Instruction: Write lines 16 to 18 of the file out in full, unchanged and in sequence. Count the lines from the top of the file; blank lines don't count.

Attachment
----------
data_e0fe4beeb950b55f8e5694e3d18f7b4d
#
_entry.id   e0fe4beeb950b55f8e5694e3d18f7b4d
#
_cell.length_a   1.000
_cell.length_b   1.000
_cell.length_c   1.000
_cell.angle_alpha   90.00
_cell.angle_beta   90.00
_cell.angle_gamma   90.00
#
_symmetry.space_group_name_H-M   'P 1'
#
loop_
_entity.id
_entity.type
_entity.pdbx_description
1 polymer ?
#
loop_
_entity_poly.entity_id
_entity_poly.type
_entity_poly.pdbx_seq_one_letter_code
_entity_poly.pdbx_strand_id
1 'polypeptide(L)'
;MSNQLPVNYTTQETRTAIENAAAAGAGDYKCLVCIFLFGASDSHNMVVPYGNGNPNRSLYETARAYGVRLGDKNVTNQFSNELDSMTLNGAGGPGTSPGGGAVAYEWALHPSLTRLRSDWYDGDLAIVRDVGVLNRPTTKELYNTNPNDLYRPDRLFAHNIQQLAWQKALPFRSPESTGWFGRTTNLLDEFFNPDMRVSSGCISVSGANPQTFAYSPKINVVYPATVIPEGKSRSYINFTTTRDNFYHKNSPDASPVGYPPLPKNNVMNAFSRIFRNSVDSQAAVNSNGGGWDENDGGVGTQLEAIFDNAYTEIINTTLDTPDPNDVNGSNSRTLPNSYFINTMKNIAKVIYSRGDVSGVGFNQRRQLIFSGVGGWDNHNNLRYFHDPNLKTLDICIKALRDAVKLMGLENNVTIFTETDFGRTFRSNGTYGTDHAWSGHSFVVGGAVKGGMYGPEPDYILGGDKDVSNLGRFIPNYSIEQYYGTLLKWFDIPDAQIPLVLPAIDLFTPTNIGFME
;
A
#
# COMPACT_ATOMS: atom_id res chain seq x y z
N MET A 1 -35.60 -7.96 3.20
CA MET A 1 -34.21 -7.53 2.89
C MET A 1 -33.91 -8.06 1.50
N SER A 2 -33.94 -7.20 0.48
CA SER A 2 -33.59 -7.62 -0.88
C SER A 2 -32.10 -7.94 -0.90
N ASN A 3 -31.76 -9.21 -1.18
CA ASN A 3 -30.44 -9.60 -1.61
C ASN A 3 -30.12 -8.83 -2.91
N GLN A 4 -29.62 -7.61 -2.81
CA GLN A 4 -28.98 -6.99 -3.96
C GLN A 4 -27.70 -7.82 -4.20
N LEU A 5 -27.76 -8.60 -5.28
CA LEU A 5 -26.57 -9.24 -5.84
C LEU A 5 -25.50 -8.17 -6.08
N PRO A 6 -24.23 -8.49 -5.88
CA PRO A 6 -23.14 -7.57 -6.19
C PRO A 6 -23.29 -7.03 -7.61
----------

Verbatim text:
_entity.type
_entity.pdbx_description
1 polymer ?